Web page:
Okay, I get it. It’s lovely to sit on a bench by the harbor and watch the sun set, my dog, Rudy, happily sniffing around. That kind of waiting is fun. Relaxing. It doesn’t matter when the sun dips down below the horizen, when it gets dark, when the clouds go from light pink to deep crimson. But other kinds of waiting are awful, whether that’s being held in suspense until you get the results of medical tests, or waiting in a crowded airport while your flight is delayed, or in my case, sending off a new book to an editor, caught in a trickly balance between hope and despair.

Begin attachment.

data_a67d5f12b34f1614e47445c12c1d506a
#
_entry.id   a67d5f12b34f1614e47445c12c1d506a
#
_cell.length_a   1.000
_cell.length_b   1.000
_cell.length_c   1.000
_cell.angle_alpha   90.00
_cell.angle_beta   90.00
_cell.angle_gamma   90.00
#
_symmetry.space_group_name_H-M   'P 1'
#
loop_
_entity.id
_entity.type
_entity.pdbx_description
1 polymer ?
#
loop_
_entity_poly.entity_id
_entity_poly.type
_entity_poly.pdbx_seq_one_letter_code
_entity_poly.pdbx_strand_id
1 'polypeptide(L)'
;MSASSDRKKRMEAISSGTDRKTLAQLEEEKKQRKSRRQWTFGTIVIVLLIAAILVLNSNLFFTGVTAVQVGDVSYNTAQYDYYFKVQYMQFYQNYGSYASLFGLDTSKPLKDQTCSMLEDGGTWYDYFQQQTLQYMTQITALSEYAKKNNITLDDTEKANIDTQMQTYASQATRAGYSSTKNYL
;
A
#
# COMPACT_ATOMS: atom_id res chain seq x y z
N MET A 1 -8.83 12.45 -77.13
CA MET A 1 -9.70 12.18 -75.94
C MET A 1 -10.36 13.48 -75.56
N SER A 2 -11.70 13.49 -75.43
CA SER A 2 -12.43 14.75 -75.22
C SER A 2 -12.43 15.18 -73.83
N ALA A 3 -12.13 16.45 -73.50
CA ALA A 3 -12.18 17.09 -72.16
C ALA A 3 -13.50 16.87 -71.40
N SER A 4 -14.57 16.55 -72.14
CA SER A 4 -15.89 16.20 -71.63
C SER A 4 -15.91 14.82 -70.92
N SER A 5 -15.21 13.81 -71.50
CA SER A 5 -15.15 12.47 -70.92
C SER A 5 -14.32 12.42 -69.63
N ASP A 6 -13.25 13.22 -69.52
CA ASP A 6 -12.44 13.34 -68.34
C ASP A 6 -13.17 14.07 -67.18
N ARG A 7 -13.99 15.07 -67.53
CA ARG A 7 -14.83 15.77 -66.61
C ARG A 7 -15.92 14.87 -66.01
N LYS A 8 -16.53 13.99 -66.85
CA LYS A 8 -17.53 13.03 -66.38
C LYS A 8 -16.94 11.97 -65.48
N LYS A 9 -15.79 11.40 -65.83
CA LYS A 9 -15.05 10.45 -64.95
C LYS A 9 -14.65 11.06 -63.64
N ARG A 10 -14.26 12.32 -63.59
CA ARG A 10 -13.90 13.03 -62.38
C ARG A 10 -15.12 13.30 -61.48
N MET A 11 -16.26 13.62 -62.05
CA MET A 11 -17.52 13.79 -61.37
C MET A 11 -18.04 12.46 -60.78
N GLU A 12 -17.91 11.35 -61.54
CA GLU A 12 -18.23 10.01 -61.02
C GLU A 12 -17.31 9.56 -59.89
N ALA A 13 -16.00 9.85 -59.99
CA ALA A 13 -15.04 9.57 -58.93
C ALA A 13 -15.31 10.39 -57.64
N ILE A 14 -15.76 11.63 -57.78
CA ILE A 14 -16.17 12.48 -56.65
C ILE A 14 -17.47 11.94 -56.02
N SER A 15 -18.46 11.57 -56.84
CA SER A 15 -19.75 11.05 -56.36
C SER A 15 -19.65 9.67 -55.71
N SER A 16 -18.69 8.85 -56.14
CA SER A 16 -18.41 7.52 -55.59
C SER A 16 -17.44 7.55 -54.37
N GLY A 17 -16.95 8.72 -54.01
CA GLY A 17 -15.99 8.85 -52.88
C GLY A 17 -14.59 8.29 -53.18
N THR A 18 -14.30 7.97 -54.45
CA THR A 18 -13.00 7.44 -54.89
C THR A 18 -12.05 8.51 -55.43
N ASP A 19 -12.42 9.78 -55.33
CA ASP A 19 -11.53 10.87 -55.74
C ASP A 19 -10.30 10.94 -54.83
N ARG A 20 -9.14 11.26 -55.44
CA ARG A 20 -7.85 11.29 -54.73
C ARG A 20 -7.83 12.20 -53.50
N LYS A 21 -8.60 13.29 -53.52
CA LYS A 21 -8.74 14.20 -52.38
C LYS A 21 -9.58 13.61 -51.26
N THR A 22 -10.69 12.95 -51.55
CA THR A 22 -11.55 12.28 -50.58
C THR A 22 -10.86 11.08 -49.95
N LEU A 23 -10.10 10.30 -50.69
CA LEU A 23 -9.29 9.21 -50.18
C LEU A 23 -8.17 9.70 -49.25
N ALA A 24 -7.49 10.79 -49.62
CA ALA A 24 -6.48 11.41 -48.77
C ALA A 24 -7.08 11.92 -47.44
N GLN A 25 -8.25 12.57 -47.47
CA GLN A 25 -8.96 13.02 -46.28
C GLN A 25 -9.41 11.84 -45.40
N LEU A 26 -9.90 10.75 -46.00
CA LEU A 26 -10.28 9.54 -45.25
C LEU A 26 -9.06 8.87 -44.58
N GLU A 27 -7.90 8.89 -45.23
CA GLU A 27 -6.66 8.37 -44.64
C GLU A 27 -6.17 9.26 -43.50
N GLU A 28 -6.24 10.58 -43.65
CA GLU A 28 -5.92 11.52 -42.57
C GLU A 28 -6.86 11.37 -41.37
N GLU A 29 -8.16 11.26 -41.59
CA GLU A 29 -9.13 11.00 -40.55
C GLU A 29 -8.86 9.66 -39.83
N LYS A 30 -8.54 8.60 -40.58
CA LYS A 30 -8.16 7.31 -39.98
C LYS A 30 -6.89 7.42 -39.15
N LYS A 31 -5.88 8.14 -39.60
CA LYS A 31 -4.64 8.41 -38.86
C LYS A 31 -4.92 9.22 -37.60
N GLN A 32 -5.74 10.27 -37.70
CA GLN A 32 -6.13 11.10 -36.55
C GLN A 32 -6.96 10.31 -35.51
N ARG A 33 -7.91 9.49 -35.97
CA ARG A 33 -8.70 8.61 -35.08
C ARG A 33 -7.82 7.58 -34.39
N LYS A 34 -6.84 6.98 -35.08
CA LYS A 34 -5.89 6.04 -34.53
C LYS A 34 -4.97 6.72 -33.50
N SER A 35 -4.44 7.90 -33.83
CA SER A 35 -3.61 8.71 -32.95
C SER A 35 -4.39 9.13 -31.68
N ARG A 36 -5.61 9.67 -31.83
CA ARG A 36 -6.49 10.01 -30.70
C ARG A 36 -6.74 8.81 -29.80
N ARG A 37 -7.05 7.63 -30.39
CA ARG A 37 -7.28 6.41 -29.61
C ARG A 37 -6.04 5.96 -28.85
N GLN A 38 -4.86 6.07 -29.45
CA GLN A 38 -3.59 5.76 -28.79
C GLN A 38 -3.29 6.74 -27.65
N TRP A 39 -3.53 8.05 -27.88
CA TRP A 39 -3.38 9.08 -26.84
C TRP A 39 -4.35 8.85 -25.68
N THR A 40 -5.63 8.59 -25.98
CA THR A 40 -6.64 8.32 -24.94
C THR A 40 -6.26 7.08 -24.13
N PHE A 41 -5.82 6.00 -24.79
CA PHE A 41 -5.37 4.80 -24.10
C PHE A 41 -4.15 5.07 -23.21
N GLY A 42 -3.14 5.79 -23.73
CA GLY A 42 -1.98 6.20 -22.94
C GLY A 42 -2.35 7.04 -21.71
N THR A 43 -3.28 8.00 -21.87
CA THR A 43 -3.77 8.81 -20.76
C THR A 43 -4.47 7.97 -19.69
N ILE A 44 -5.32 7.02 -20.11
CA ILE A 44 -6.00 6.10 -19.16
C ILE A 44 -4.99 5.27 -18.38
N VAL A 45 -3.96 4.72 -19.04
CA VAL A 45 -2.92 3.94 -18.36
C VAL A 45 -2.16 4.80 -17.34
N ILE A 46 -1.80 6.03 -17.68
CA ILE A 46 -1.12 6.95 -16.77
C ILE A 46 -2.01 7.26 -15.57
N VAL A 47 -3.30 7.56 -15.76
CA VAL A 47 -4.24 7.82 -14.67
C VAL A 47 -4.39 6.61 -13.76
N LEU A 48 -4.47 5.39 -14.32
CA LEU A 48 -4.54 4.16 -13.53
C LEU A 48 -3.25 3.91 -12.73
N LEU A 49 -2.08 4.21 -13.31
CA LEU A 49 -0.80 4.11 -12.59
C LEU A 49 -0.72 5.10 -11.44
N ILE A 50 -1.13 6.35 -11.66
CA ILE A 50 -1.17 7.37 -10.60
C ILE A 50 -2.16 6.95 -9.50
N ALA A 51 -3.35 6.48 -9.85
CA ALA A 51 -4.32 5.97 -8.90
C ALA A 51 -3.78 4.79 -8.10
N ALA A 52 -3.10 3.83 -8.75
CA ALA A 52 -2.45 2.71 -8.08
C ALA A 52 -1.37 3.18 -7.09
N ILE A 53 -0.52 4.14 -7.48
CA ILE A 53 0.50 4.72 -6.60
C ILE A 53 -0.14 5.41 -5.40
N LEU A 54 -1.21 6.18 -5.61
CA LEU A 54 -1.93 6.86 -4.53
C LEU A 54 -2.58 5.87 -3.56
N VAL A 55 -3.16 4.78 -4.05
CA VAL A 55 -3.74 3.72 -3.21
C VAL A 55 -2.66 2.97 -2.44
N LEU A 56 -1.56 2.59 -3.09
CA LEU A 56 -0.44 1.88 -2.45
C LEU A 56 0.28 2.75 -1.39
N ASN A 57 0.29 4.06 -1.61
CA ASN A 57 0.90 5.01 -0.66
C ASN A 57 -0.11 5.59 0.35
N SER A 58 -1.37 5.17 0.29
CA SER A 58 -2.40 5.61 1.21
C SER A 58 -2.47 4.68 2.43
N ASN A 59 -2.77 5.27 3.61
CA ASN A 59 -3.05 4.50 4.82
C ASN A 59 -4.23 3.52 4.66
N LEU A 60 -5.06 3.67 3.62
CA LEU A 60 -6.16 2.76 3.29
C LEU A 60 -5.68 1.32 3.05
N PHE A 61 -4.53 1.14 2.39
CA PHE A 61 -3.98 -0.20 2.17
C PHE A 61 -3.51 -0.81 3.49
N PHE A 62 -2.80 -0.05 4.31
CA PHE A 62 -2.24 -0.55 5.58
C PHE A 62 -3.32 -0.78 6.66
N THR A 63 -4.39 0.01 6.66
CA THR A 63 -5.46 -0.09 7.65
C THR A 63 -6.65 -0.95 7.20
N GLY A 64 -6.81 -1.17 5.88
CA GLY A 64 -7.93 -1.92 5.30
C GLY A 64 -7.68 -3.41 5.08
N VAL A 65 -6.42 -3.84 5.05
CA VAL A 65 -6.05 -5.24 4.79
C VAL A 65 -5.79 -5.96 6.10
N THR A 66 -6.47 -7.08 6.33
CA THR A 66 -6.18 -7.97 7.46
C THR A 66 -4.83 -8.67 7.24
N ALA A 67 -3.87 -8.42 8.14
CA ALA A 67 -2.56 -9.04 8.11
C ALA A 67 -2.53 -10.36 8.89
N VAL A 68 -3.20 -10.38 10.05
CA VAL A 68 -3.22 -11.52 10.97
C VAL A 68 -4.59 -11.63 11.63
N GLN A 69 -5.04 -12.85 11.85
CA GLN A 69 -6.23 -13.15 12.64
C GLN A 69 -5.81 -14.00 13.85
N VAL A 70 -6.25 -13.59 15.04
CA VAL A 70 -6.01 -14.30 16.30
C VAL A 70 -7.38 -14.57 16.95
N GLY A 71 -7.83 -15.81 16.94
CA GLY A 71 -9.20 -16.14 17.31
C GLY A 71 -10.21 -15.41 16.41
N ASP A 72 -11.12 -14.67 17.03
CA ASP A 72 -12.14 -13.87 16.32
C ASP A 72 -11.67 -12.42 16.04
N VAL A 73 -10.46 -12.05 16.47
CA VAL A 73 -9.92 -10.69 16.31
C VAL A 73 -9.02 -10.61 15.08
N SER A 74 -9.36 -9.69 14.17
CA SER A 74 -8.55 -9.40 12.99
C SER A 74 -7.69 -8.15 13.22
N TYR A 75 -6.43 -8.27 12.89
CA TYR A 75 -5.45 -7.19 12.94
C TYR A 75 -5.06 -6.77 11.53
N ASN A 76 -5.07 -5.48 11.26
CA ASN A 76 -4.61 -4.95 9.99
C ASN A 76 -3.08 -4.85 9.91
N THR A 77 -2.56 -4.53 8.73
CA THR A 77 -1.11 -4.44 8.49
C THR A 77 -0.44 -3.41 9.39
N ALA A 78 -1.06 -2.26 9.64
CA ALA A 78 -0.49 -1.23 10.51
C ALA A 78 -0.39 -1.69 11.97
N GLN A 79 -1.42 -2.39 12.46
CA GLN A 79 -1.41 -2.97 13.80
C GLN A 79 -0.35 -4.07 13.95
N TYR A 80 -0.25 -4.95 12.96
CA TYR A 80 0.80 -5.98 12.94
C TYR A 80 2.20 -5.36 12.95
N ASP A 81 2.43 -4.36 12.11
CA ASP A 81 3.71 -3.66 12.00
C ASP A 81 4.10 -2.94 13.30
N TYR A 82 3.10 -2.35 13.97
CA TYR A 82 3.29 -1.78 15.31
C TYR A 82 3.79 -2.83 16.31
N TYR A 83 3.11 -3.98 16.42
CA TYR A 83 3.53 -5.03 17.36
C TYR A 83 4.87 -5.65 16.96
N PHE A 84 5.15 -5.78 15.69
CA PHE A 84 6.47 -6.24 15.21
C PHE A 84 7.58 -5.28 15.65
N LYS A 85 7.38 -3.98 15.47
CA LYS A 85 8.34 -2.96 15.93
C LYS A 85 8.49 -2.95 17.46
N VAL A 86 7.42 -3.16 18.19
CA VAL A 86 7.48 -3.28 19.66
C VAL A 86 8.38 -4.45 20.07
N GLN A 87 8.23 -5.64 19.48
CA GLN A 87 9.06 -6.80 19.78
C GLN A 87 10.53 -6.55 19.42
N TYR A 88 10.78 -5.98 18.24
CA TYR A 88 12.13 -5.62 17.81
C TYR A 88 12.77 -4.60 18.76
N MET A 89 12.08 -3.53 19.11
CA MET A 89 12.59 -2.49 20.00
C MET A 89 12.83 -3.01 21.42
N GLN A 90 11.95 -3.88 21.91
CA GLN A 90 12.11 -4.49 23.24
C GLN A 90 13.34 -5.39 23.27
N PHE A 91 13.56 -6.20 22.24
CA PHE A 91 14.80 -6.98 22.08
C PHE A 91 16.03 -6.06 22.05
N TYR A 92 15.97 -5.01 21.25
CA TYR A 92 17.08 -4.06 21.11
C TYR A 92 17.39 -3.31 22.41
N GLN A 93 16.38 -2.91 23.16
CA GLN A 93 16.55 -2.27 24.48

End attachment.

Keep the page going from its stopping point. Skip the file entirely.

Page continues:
I give myself lectures. I tell myself, “Listen up. You can’t give that kind of power over your future to someone else,” and it sounds smart and reasonable. But if you’re doing something you love, and if getting it out into the world is dependent on other people, then the waiting is dark and heavy. I’ve learned tricks over the years: start a new project, get readers to help you see the work more clearly, tell yourself in the words of T.S. Eliot to “care and not to care.” But I do care. Especially when I’ve put the best of myself into it for several years, then it’s more than a project, it’s me and not me, a best friend. And what kind of friend would I be if I didn’t care whether or not it was knocked over, trampled, forgotten?
If you feel brave, share with me and others what has helped you wait. Maybe you practice deep breathing. Maybe you sing or pray. Maybe you just watch your dog the way I watch Rudy, the late sun glinting off his dark fur. And just maybe, that is enough.